Louise Thompson: Saying no confidently
S’up? You know life is getting busy when texts get answered with a “K” as an abbreviation to OK (really? We are abbreviating our most abbreviated abbreviations now?)
We are undeniably more connected to more people and more opportunities than at any other time in history. Which means there sure is a helluva lot to say yes to. Which is awesome! Unless of course it becomes totally overwhelming.
Have you noticed the recent creeping tide of late no shows, or “sorry can’t make it”s sent on the night? Super-involved detailed explanations to get out of things late in the piece? More yeah! (but ultimately nahs) than in yesteryear? I don’t think you are imagining it.
Many people are biting off more yeses than they can chew and then either becoming a frazzled, exhausted hot mess, or perpetually bailing at the last minute. Overwhelm and exhaustion are not good. Neither is messing other people’s time/heart/energy/attention around by giving a yeah when you really mean nah. The first disrespects you, and the second disrespects someone else.
Far better to own your no from the outset so other people know where they and their diary stand right and you can honour the needs of your own body to rest and recharge. They are often a whole lot less bothered than you think they will be and will more often than not welcome the early clarity.
So if your life is creaking under the weight of obligation, and you are continually saying yes when you actually mean “not on your Nellie”, here are five ways to gracefully decline and give good no:
1 “I am almost 100 per cent sure that I have something else on that day/time, I just can’t think what it is until I check my diary but I’m sure there’s something important. Tell you what, take me as a definite no, and if I can I’ll let you know.”
I call this the “98 per cent no”. It’s a firm no, so they know where they stand, but it does leaves the door slightly ajar if you change your mind, with the added bonus that they will be thrilled at your unexpected presence.
2 “I don’t make plans on Sundays” — is a bold choice and not for the faint of heart. It’s a definitive no alright, and it keeps the choice with you rather than being a reflection on the invite or inviter, in the same way that you would say “I don’t eat meat/kite surf/like Kim Kardashian”. It’s a strong and definitive no.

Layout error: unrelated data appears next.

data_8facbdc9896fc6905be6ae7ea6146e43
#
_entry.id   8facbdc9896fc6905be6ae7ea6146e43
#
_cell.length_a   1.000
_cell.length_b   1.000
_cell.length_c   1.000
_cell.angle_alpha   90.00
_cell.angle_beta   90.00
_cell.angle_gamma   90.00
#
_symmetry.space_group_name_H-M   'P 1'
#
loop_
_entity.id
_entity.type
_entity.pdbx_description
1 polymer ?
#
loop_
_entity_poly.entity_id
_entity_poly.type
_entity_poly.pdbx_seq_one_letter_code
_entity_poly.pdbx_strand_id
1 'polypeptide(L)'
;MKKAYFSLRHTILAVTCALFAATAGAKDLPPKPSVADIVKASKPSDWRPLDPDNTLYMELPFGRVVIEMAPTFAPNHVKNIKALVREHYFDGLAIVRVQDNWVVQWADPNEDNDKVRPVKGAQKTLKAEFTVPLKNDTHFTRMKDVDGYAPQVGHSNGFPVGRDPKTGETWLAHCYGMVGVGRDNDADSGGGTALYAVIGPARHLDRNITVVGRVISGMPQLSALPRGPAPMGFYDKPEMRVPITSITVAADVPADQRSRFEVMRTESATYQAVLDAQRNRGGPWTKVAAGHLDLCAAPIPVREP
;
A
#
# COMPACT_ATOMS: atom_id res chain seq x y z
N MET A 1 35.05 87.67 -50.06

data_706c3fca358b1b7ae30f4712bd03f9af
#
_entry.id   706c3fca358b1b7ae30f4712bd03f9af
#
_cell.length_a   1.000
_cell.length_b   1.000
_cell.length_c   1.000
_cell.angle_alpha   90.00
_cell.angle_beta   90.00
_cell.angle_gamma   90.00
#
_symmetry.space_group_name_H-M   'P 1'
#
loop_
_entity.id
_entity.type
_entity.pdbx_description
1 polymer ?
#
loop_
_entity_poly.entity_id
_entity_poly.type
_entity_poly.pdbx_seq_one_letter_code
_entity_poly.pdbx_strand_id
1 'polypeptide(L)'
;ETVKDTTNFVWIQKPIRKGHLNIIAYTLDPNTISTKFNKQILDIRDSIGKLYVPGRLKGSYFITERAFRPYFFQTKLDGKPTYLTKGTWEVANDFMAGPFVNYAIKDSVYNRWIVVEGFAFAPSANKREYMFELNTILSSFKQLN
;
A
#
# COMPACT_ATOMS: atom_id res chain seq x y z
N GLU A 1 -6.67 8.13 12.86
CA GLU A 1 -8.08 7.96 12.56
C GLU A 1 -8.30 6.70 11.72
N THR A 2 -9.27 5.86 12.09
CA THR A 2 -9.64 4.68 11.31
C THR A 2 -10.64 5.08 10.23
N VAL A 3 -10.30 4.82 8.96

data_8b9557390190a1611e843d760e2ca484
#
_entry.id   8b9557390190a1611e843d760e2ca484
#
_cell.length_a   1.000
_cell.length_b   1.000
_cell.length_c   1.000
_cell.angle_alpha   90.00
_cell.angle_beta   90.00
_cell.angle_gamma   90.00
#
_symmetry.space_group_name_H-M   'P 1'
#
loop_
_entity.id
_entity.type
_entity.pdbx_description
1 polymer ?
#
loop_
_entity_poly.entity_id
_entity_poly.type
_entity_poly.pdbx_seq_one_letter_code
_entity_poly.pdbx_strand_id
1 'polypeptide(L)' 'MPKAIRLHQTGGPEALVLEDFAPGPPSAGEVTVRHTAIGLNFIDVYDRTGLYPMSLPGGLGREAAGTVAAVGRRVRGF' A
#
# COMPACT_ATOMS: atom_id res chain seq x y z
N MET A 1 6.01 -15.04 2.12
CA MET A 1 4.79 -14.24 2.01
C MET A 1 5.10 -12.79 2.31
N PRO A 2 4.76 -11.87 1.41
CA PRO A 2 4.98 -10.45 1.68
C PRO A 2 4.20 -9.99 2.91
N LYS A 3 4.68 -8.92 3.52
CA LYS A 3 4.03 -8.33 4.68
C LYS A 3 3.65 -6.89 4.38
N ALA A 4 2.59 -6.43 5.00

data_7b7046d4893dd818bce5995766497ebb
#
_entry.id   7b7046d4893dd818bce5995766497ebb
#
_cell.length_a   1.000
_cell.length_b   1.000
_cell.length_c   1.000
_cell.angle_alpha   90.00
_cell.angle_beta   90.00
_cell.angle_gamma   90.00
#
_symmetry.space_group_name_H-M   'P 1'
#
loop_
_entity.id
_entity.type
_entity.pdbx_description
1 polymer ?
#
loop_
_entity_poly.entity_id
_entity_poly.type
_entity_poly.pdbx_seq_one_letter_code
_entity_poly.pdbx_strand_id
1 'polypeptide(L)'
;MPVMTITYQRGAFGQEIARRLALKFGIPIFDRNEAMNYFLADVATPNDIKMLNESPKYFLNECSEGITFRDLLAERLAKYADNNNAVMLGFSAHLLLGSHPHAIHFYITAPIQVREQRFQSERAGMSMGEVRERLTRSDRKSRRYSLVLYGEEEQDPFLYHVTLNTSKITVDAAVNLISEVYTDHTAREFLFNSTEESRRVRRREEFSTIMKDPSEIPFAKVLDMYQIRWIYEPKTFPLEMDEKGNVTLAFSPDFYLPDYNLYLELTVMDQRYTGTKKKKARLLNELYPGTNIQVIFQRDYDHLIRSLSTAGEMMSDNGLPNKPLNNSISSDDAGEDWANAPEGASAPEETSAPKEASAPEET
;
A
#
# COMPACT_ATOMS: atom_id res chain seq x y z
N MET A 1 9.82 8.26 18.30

3 “Sorry, I’ve already got plans.” Notice how the plans are vague, and not shared. It’s a nice soft delivery, but with what is actually a very firm no. You are under no obligation to share or justify your plans: your time, your priorities, your decision.
4 “Thanks for thinking of me, but I can’t on this occasion. Have you spoken to Bob?” It’s respectful, it’s definitive and it also hands it off, with the added bonus that you are being solution-focused and helpful. Nicely played.
5 “Honestly, I’m just maxed out/exhausted/overwhelmed right now, sorry but I’m not going to be able to make it. I know you will understand. Have a great time!”
Authentic, and shows not just vulnerability BUT also that you are exercising great boundaries and self care. If you ask directly for understanding, you will pretty much always be rewarded with it.
Of course, saying no confidently and owning your no is a way of getting really clear about your priorities and where they really lie. No bad thing at all. Do your words match your true priorities? Get them lined up, master the social no and invest your time and energy where it counts. K?
Through her online Happiness programme “Wellbeing Warriors”, life coach Louise Thompson helps people unlock their happiest and healthiest life. Sign up at louisethompson.com and find more from Louise at bite.co.nz/wellbeing